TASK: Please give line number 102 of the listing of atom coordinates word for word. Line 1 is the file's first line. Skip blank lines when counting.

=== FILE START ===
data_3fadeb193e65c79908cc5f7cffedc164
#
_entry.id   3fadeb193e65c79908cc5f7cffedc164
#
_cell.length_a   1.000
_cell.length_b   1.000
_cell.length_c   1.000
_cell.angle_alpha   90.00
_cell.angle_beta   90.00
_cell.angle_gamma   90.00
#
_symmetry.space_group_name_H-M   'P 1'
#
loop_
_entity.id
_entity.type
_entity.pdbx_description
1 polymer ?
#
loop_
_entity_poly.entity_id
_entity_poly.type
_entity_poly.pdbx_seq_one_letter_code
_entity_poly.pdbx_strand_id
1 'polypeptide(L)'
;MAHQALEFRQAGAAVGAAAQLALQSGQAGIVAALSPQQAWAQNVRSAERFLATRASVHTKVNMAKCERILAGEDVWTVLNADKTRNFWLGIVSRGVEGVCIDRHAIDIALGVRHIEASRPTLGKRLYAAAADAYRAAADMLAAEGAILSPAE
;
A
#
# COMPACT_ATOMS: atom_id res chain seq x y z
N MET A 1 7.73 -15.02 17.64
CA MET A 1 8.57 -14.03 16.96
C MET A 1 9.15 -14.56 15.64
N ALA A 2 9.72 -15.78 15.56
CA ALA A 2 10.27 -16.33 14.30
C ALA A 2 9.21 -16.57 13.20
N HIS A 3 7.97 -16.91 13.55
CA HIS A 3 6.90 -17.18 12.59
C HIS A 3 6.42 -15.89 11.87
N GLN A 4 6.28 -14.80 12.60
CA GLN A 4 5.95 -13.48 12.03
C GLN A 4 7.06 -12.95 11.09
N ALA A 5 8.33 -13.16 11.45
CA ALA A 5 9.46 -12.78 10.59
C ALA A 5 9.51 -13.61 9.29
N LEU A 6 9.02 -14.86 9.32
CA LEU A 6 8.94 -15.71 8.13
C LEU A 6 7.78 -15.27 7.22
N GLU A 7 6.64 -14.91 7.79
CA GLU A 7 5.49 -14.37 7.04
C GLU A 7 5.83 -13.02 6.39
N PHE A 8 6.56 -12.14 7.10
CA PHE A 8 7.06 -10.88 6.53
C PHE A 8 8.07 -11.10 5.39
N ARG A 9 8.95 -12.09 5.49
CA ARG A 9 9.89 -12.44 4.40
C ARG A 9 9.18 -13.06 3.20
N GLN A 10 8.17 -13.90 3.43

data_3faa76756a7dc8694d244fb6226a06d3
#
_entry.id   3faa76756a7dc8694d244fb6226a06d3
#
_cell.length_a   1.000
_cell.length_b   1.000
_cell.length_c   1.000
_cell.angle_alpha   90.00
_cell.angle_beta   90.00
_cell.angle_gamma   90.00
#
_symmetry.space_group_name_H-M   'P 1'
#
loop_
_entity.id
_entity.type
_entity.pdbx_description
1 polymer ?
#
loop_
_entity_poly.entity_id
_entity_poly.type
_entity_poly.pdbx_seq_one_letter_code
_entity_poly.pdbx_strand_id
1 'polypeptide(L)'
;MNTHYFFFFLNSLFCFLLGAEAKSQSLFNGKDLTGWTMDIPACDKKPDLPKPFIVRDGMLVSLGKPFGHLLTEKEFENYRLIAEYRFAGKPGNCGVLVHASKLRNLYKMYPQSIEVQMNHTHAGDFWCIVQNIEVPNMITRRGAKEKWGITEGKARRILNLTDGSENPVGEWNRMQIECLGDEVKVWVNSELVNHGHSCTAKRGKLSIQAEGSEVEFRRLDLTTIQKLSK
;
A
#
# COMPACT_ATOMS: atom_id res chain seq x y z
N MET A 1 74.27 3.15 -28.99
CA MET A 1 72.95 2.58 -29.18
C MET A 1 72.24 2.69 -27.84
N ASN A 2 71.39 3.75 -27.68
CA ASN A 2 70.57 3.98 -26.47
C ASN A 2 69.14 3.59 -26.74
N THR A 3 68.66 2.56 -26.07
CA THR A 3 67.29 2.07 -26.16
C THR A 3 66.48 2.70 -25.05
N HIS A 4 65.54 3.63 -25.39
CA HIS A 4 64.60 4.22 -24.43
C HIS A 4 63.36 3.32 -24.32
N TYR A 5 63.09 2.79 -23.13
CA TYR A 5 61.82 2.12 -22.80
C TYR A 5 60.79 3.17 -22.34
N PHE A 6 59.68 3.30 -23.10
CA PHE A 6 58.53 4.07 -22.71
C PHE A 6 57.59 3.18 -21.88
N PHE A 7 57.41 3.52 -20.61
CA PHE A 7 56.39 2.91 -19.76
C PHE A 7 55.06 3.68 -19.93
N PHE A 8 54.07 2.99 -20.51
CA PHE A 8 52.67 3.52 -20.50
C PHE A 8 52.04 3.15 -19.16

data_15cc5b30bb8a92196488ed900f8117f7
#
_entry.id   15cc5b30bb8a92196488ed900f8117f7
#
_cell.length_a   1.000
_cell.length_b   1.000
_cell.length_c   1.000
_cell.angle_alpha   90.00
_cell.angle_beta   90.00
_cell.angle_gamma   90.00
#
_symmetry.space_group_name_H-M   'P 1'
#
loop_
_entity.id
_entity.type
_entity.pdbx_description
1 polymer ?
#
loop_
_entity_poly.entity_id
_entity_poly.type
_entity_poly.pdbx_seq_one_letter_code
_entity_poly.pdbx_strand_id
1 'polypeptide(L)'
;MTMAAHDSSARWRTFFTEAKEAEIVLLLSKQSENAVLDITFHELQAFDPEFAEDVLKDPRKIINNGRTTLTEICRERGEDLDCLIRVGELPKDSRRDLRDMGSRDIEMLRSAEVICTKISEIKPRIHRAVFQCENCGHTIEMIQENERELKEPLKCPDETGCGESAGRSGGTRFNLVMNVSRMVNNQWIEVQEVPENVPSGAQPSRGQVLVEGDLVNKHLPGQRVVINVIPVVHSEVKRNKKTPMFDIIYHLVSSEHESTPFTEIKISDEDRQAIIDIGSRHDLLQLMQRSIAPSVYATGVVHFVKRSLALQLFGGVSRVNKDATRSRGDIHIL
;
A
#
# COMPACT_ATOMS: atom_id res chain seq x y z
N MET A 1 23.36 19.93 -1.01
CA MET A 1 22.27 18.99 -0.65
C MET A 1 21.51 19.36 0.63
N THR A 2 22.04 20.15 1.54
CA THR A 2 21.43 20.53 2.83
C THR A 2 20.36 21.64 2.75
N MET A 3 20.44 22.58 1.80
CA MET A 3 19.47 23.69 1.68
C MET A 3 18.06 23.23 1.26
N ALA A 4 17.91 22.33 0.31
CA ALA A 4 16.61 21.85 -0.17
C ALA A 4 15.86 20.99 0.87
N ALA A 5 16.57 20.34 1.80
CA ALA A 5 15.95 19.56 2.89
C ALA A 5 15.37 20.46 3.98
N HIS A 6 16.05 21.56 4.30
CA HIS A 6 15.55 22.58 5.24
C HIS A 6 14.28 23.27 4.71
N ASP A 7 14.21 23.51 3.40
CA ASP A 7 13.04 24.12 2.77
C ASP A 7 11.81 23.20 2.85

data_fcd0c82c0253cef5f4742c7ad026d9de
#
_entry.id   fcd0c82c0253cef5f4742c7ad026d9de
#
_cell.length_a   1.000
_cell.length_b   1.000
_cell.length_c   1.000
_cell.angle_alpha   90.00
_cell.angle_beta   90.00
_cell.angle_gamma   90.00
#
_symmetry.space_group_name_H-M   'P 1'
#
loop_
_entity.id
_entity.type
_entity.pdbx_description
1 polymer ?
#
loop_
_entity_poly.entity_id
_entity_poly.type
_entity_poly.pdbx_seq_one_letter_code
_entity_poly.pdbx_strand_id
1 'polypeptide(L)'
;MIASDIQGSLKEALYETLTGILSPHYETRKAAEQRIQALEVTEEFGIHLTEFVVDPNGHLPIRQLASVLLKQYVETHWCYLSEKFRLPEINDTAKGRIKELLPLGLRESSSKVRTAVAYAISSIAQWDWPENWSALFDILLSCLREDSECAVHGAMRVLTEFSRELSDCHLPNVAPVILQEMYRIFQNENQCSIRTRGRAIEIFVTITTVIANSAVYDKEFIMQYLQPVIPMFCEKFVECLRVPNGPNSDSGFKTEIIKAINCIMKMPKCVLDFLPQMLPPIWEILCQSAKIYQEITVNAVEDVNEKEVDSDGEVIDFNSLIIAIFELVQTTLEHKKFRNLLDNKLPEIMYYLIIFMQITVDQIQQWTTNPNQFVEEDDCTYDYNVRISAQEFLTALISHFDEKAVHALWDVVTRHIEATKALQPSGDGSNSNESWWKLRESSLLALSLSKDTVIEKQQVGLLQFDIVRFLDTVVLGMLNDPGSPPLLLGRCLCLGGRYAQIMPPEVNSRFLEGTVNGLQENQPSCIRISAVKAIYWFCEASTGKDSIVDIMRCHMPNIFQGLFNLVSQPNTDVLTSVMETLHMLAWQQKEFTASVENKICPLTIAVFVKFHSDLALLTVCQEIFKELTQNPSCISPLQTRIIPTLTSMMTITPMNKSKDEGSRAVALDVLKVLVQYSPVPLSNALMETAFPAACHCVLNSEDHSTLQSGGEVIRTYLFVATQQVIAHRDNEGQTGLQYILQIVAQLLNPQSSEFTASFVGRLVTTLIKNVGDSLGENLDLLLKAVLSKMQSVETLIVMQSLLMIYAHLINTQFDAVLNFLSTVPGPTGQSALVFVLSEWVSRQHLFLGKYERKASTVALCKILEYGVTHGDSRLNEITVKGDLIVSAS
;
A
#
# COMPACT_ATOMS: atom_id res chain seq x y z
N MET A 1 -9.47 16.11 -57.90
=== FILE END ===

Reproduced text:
CA TYR A 5 61.82 2.12 -22.80